Notre Dame to ACC Just Makes Sense
By Jacob Shoor
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The only way Notre Dame can revive its football glory is to become the lone midwestern school in a primarily southern conference: the ACC.
In a recent article, Drew Sharp of The Detroit Free Press inadvertently makes a case for why the longer Notre Dame takes to join the ACC, the more that Notre Dame handcuffs its football and prevents its possible re-emergence.
Sharp never mentions the ACC, and most of the paper's midwestern readers, like Sharp himself, will never see the implications of what he says. After all, Sharp's primary focus is how the playoffs for major college football will hurt the Big Ten.
Sharp correctly says that once the euphoria about a playoff is over, people will see the problems with this particular playoff and begin complaining. The chief complaints, he asserts, will come from the Big Ten and Notre Dame: "the biggest losers in this reconfiguration. An actual playoff rewarding performance more than personality effectively places a tombstone on Midwestern football relevance."
Every fan of Southern football loves to hear that. We tend to see midwestern football as plodding and dull and propped up by the media. Add that to our cultural memories of the Big Ten at least seeming to want to cut Southern teams out of the center of college football, and it is not hard to understand why many fans of Southern college sports would love to see the Big Ten significantly and irreversibly reduced in stature.
Sharp comes to this conclusion: "There is nothing 'geographically balanced' about college football. It's a Sun Belt-dominated sport. A playoff will exacerbate that disproportion."
Sharp seems amazed that the Big 12 has gone from nearly dead to being partnered with the SEC. SEC commissioner Mike Slive is no dummy. He knows that the less the Big 12 is helped, the more quickly it can die, with Texas and Oklahoma heading to the Pac, the ally of the Big Ten. And so Slive maneuvered to make Texas and Oklahoma, the only two Big 12 schools that matter, help him deal a crippling blow to the Big Ten. As Sharp phrases it, "The SEC-Big 12 neutered the Rose Bowl -- the Big Ten's longtime trump card -- when they created the Champions Bowl. The Big Ten couldn't threaten to pull the Rose Bowl and its regality out of the playoff rotation if its demands weren't met because there was a ready replacement. So the grandfather of all bowls capitulated to a game that wasn't even around two months ago."
As the Champions Bowl most likely will prove to be nothing more than the Cotton Bowl controlled 100% by the SEC and Texas/OU, Sharp's assertion is way overblown. But his main premise, that football power and exciting attractiveness has shifted hard, and perhaps for so long we might see it as virtually permanent, to the South, is unquestionably right.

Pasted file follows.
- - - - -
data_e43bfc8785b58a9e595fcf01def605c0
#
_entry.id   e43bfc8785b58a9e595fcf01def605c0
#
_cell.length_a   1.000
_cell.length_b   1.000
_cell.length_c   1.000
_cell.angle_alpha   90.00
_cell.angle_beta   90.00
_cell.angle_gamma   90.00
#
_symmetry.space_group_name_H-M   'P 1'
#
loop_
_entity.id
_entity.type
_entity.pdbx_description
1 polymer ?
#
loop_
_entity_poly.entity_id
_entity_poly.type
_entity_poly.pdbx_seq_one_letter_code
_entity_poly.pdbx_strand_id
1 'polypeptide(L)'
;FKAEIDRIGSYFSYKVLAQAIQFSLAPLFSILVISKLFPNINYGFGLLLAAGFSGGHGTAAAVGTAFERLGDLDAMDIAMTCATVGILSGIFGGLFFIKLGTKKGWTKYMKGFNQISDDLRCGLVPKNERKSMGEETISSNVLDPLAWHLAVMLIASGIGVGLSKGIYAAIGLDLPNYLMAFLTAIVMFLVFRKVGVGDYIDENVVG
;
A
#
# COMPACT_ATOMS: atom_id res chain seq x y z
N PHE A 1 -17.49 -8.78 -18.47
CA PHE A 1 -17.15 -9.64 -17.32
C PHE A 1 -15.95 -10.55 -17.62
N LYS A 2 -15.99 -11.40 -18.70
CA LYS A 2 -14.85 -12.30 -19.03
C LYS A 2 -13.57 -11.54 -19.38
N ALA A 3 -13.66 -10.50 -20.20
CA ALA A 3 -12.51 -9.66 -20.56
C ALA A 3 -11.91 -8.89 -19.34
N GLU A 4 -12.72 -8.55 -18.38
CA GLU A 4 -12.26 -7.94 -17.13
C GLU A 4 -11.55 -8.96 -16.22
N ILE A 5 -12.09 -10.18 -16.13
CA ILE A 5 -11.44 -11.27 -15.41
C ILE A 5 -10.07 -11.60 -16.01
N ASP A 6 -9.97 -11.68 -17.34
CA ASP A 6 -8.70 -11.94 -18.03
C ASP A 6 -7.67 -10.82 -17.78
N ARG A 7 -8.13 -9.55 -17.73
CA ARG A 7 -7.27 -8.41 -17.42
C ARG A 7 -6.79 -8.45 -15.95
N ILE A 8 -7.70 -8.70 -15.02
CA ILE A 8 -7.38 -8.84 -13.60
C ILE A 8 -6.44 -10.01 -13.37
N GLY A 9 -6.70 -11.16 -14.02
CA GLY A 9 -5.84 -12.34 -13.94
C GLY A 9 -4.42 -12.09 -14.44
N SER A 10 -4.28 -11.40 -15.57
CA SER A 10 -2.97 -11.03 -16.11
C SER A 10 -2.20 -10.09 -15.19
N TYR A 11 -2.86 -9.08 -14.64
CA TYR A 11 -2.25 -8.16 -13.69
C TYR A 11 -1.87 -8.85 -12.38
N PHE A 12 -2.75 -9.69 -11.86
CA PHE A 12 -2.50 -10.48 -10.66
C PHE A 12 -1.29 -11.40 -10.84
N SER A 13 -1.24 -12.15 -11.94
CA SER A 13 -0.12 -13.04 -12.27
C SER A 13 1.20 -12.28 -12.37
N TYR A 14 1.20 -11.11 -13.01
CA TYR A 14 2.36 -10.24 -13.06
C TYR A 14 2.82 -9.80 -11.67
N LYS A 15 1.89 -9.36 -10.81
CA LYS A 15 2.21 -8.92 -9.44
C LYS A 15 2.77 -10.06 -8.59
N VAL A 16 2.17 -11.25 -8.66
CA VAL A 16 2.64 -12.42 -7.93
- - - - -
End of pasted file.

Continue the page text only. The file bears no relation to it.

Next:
And that brings us back to Notre Dame, which keeps hanging onto its football independence in hope that Irish independence in football is somehow more magical and powerful a tradition than the Rose Bowl. Notre Dame became the nation's only national program because the Big Ten, spurred on by Michigan especially, not merely rejected the school for membership, but also tried to boycott it. With little chance of playing Big Ten teams, Notre Dame barnstormed, especially in the northeast. And as a result, the Irish became the darlings of the northeastern sports media (well, at least that part of it that wasn't openly anti-Catholic).
Notre Dame became the Notre Dame of absolutely unique mystique and status precisely because it was not in the Big Ten and did not play a midwestern based schedule. Notre Dame was the school in the midwest that focused on the east coast and on its rivalry with Southern Cal, which together allowed it first to survive the Big Ten boycott and then to thrive. Notre Dame has never been, and may not be able to be, the Notre Dame of mystique if it is bogged down in the midwest tugging at the coattails of the Big Ten.
College football has become Southern-centric, and the only way that Notre Dame can revive its football glory and leave the Big Ten in the dust is to become the lone midwestern school in a primarily Southern conference: the ACC.
Notre Dame still needs the northeast, and the ACC has BC, Syracuse, and Pitt, as well as Maryland. But Notre Dame football now, and for the foreseeable future, needs the South and multiple games against schools in the South as much as Irish football required Army and Navy from the 1920s through the 1950s.
It is a given that the ACC would be considerably better than the Big East for Notre Dame in basketball, baseball, lacrosse, soccer, golf, tennis, etc. It is a given that the ACC's academic stature is exactly what Notre Dame wants. It is a given that Notre Dame prefers associations with as many private schools as possible, and the ACC already has five private schools. And it is becoming more obvious that because football power and prestige have made a hard shift to the South that Notre Dame football in this era can transcend the Big Ten and recapture the full national status and respect of its past glory most easily, perhaps only, by joining the ACC and becoming tied to the South.
What better way to stick it to the Big Ten and bring tears to the eyes of the most hardened SEC fans and Southern good ole boys, whose region is predominant in college football, than to have the Notre Dame marching band jamming on Charlie Daniels' "The South's Gonna Do It Again" at the ACC Championship?